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Enabling air mobility for European cities

Can drones be safely integrated into Europe’s airspace? An EU-backed project has demonstrated that they can.

Transport and Mobility icon Transport and Mobility

The EU-funded Uspace4UAM project has been striving to ensure the safe introduction of urban air mobility (UAM) in Europe. Since its launch in February 2021, it has conducted multinational demonstrations with drones with the aim of bridging the gap between the development and deployment of U-space capabilities and services. To show the results of months of work, Uspace4UAM held a 2-day event in Rzeszów, south-eastern Poland, in late August 2022, consisting of a conference and a practical demonstration. “In Rzeszów, we saw great interest in our project from the public services, especially the fire brigades, which shows the importance of drone systems in the area of rescue and public monitoring,” states Jiri Ilcik of project coordinator Honeywell International, Czechia, in a news item posted on ‘UASweekly.com’. “We feel excited that we are responsible for and we are running such an important project from the point of view of the use of drones in public space in European Union cities.”

A piece of the UAM puzzle

The drone flights could help inform the development of EU-wide regulations and systems that will enable an increase in the number of drone and crewed aircraft flights in European skies in the coming years, all while enhancing safety. “Uspace4UAM is successfully demonstrating an important piece of the UAM puzzle by flying an innovative drone deployment system, which has a clear and sought-after business case. By managing these flights with a highly capable U-space system the project clearly shows how selected Urban Air Mobility operations could be safely managed alongside manned aviation,” remarks SESAR Joint Undertaking representative Robin Garrity in the same news item. The SESAR Joint Undertaking – which is funding Uspace4UAM – is a partnership between European private and public sector institutions formed to speed up the delivery of smarter, connected, accessible and more sustainable air transport solutions through research and innovation. For the demonstration, test flights were carried out over Poland, covering three scenarios of autonomous drones flying for public service missions. The first scenario involved emergency services with aerial monitoring of accident sites. The second entailed the taking of ortho- and photogrammetric photos for public institutions. The third replicated the transportation of automated external defibrillators for use in life-threatening situations. “Thanks to these flights, Dronehub engineers can properly adjust the technology – both the drones and software – to the real city conditions and to the needs of public services,” observes Dronehub CEO and founder Vadym Melnyk. Dronehub is the project’s Polish partner that develops drone-in-a-box systems for automated monitoring and data collection. Vadym Melnyk continues: “Over a year of work on this project allows us to develop recommendations and conclusions that will contribute to the creation of an effective system of using drones by cities throughout the EU.” More recently, in October 2022, Uspace4UAM (U-space for UAM) held further demonstrations at a test flight centre in Villacarrillo, Spain. The three scenarios tested were: the creation of a virtual geofence to protect a landing helicopter from an intruding drone, conflict between an air taxi and an intruding drone in controlled airspace, and a route change due to the destination vertiport being unavailable. For more information, please see: Uspace4UAM project web page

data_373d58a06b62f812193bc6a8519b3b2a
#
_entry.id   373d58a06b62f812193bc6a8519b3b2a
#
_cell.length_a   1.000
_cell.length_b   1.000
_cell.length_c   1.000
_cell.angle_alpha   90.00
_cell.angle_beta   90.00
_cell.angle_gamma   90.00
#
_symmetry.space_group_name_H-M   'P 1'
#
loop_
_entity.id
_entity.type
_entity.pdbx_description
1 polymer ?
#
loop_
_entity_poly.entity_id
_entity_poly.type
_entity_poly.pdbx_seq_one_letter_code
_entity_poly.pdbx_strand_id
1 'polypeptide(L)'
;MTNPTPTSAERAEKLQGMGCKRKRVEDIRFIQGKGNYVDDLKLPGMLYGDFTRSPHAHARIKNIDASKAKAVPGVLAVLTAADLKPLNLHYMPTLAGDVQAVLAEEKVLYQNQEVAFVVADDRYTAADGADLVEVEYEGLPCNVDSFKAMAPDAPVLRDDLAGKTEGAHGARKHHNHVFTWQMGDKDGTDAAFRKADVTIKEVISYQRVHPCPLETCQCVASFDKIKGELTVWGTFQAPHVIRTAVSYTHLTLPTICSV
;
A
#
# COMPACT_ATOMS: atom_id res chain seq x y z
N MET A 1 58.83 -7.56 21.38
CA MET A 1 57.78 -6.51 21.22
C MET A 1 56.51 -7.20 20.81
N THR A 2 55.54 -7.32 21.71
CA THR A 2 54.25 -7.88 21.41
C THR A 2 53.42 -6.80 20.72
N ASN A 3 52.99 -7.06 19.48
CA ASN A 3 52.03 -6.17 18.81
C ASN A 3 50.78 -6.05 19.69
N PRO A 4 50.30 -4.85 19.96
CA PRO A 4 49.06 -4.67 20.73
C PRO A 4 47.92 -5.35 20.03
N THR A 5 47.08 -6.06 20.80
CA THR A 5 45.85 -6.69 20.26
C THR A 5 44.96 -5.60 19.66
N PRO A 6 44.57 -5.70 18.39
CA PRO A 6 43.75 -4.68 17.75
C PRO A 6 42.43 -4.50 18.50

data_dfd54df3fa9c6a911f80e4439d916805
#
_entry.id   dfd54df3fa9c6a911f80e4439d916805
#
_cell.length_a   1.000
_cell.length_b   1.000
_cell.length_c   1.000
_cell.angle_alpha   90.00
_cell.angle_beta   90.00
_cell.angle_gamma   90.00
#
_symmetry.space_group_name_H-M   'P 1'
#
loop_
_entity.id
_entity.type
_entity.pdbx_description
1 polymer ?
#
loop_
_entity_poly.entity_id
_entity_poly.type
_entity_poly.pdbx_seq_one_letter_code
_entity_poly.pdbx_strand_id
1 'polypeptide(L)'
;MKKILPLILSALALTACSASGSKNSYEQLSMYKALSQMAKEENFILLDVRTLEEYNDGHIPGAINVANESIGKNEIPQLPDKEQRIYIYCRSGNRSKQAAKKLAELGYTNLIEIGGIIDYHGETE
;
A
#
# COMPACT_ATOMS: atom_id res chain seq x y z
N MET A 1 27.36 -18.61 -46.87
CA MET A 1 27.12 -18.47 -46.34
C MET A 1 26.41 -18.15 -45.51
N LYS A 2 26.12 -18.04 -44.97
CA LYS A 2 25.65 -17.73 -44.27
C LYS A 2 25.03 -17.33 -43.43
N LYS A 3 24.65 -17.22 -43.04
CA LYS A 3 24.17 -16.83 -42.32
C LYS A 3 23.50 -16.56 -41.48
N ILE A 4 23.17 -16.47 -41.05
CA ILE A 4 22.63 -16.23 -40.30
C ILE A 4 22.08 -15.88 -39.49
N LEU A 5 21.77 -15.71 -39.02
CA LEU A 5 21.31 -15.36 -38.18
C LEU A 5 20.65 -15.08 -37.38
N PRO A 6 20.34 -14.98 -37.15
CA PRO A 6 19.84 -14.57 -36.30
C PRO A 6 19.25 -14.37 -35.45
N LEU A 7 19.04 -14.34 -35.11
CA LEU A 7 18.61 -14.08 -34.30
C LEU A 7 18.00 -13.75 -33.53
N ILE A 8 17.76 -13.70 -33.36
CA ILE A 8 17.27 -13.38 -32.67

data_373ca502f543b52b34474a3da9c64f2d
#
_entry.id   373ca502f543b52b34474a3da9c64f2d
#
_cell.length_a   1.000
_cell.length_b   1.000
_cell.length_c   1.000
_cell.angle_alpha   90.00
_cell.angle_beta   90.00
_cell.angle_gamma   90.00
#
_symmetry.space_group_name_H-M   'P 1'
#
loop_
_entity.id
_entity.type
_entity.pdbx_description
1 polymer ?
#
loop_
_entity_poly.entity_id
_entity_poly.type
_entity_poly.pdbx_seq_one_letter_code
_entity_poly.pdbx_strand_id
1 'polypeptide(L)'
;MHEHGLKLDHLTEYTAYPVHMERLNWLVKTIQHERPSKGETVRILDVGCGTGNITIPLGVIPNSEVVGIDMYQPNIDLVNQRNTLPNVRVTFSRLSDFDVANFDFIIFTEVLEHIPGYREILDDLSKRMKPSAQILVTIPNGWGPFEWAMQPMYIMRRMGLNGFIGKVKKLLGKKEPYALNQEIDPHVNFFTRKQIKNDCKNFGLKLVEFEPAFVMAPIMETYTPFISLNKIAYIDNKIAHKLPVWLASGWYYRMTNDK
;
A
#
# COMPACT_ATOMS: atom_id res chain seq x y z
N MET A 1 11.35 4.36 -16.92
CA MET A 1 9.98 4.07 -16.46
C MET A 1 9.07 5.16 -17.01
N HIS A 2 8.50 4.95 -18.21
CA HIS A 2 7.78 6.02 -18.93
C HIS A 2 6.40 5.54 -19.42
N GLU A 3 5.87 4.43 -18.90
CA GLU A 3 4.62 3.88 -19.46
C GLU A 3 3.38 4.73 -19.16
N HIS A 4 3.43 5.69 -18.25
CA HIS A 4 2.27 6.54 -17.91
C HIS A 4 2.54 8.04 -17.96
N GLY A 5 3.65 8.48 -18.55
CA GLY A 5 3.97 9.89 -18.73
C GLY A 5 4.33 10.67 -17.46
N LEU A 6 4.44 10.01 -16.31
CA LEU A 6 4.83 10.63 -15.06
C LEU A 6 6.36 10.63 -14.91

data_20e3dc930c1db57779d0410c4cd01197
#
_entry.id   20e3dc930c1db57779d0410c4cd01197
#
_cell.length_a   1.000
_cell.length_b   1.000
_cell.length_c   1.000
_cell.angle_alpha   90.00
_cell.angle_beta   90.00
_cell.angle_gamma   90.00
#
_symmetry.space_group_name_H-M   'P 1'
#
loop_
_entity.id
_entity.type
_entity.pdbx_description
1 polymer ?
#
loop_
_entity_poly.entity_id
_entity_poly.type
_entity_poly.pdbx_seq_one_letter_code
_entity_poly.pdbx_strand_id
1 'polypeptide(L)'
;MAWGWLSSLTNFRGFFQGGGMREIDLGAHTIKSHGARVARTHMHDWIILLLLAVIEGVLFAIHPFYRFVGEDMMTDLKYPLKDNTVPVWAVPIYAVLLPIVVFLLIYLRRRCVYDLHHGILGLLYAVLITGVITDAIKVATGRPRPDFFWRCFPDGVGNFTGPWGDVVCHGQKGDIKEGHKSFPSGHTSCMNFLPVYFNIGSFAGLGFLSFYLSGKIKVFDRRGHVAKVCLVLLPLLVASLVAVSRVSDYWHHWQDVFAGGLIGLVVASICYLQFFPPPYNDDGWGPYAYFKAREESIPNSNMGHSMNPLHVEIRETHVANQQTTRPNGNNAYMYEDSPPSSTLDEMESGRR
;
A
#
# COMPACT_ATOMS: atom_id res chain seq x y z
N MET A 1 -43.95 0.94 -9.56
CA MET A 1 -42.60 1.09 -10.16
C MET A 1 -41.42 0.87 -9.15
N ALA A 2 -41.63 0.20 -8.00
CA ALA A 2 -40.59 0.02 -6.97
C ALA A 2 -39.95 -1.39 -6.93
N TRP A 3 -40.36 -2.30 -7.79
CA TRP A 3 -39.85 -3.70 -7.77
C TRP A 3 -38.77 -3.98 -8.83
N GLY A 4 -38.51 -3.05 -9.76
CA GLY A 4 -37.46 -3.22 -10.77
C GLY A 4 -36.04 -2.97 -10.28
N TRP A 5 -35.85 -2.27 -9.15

Keywords

Uspace4UAM, drone, urban air mobility, UAM, U-space, SESAR Joint Undertaking

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